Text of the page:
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Author Archives: Sonya Warwick

Coasters for a Cause Invites Restaurants to Partner

CoastersForACause™ makes it easy for breweries, taprooms, or restaurants to raise awareness and funds for national and local charities like Roadrunner Food Bank. By “Pouring it Forward” during September’s Hunger Action Month, Coasters for a Cause hopes to  sign up 50 restaurants to take action and have an impact on hunger right here in New Mexico. The coasters are co-branded with the local restaurant information on one side and the Food Bank on the other side. It’s easy to get started. Select a charity.  In New Mexico, Coasters for a Cause has partnered with the Food Bank. Make an online donation of $250 or more to the selected charity as an enrollment fee through this link – www.rrfb.org/coasters Order coasters and begin using them inside your restaurant with your customers. Restaurants are also encouraged to get their customers involved and raise additional funds through a round up donation program, or a percent of sales over a set period of time. Scalo Northern Italian Grill was the first local restaurant to register.  Steve Pasternoster, owner of Scalo said, “Ending hunger is up to all of us, and the entire team at Scalo is proud to make a difference by supporting Roadrunner Food Bank.” Food Bank President, Melody Wattenbarger said, “We are proud to be a part of this special campaign.  Coasters with a Cause brings a unique opportunity for restaurants to partner with a local charity like the Food Bank in a distinctive way.  Their support of the Food Bank will continue to bring important meals to communities throughout the state.” For more information on the Coaster for a Cause, email Peter Kaplan at coasters@ourworld.us, or  sonya@rrfb.org at the Food Bank.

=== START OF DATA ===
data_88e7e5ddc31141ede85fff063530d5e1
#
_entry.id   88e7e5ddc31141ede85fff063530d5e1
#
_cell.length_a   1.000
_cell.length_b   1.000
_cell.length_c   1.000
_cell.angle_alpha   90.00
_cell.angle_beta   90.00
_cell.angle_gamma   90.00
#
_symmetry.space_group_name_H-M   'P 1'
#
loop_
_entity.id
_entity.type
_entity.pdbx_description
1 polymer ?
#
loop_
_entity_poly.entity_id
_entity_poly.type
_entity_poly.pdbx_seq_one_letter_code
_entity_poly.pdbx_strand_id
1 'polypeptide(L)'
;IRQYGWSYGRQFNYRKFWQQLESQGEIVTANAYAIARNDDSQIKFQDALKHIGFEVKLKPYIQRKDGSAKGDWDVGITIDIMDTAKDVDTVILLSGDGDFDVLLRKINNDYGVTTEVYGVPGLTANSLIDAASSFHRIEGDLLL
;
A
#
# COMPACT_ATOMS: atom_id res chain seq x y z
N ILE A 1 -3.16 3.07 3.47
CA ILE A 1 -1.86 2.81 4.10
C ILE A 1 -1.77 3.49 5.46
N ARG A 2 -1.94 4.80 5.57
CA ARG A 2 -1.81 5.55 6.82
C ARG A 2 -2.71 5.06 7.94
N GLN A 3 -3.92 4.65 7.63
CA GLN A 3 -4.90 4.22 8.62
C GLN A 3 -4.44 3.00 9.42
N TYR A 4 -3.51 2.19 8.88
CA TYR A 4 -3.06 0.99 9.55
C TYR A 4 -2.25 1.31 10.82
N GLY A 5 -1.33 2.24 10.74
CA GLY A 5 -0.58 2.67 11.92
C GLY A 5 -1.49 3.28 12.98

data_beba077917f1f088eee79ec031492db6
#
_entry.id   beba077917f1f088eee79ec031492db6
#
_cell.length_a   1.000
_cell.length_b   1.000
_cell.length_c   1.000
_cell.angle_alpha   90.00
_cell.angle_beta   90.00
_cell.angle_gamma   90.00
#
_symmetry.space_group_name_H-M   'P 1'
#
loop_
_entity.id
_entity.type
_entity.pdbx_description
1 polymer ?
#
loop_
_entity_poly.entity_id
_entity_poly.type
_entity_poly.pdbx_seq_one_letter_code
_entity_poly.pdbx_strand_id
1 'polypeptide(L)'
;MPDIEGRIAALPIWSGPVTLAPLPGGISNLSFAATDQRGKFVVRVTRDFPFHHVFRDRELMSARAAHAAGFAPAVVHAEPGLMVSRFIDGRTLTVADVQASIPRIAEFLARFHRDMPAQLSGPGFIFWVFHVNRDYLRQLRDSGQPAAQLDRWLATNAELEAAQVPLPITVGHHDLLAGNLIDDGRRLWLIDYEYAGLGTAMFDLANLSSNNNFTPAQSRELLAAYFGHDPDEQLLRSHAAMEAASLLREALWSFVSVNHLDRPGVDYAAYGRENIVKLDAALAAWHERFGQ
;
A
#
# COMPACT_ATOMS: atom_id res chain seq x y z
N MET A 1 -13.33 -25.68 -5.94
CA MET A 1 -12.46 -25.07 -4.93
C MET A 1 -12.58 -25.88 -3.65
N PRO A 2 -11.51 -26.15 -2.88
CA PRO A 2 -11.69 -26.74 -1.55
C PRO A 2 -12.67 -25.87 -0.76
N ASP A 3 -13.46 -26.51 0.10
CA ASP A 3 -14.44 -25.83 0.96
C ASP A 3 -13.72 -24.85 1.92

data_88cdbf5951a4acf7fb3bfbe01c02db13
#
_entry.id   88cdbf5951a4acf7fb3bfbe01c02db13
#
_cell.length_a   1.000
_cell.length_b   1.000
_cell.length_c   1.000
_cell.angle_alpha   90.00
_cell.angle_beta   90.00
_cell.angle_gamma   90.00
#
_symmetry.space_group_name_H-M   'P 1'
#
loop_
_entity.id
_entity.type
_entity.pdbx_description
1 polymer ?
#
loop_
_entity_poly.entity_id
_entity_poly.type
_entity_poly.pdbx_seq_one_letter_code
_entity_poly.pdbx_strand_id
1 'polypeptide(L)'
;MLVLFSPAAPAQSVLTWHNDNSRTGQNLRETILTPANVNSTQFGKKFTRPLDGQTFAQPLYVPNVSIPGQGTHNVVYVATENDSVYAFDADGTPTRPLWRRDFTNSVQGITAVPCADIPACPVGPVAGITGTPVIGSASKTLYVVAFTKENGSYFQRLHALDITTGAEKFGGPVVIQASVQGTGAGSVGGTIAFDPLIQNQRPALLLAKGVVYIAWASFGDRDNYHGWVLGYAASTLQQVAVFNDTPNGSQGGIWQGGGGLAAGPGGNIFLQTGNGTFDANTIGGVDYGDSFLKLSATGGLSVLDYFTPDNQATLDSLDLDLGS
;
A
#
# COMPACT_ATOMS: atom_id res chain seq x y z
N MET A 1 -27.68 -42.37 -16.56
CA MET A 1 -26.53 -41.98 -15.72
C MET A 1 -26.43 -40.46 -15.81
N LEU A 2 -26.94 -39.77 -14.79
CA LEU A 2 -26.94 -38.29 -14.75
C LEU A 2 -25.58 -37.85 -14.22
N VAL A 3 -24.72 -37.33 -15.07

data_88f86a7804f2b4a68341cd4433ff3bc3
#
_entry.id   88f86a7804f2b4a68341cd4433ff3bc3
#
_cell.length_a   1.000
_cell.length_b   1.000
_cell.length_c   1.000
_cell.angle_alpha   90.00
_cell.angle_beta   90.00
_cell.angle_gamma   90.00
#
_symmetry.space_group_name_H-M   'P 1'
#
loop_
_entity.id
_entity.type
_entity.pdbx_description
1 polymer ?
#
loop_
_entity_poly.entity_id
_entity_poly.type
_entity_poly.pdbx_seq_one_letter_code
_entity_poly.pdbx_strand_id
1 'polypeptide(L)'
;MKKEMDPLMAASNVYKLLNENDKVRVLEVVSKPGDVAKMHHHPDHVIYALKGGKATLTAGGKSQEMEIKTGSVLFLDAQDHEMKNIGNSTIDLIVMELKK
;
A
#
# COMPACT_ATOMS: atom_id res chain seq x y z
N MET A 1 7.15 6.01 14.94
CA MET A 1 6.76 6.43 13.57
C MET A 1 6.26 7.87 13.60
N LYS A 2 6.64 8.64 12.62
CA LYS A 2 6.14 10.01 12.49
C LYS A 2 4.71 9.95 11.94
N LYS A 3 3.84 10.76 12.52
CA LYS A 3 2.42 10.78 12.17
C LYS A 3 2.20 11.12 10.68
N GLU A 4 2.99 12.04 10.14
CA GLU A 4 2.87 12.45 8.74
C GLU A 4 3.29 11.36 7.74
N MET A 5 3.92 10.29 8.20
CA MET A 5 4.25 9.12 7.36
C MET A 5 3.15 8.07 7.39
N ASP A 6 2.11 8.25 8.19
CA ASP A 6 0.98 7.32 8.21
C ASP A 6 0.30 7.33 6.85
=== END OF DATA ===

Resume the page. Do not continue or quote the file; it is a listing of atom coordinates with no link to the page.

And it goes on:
2017 Map the Meal Gap Released